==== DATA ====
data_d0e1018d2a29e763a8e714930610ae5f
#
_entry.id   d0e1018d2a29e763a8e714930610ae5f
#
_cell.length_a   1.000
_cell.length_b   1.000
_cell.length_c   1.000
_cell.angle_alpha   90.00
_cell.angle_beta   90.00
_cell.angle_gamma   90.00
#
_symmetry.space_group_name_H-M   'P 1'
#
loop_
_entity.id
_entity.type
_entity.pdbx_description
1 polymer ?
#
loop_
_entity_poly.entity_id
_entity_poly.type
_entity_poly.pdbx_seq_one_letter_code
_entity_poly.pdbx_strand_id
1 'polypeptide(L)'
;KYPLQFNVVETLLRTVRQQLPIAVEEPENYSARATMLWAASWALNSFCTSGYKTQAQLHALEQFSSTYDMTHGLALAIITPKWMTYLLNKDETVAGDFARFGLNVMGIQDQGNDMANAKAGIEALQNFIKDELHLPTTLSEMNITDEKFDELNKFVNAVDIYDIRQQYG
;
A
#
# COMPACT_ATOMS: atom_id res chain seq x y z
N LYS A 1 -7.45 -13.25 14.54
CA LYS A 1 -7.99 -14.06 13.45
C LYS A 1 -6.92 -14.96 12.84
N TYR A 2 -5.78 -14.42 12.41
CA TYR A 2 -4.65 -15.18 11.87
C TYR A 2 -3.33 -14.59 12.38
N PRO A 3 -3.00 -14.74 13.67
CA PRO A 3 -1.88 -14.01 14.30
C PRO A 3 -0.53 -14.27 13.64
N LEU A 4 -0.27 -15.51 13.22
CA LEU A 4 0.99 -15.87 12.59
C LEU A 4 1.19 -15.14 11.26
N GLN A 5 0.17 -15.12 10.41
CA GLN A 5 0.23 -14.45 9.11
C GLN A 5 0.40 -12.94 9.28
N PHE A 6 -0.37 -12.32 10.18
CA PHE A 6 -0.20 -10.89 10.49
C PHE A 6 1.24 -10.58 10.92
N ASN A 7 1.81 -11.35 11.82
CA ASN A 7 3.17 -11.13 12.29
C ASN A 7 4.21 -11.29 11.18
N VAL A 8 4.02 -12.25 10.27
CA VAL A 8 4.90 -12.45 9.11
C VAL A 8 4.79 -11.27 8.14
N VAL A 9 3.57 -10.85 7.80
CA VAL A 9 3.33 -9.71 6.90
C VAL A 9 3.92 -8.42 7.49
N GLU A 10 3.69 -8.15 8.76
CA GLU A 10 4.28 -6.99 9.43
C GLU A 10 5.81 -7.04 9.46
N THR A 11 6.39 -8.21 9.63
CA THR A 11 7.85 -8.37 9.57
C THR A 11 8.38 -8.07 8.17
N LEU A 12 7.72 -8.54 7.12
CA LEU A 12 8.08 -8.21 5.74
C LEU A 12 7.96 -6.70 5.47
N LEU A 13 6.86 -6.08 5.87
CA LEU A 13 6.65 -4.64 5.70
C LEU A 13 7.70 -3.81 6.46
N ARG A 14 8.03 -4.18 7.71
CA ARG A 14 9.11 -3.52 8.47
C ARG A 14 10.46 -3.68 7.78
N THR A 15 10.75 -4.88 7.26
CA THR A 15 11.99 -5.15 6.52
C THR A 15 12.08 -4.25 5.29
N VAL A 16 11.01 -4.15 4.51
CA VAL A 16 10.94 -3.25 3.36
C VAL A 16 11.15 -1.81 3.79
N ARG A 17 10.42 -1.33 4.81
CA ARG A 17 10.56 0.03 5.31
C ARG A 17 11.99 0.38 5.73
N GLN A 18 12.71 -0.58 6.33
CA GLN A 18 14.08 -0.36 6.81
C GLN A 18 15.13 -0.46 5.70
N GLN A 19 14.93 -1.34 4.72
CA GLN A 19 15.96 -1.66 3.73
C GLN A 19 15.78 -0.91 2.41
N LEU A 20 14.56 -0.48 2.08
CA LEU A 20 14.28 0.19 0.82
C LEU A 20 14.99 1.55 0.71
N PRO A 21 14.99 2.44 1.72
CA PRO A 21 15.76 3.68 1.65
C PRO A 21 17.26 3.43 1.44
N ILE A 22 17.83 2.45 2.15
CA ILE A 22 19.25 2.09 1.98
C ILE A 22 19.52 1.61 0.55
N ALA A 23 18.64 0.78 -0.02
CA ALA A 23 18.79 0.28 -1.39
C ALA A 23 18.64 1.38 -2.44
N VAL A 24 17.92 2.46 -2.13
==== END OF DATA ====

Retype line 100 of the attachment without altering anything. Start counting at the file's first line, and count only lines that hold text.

N VAL A 24 17.92 2.46 -2.13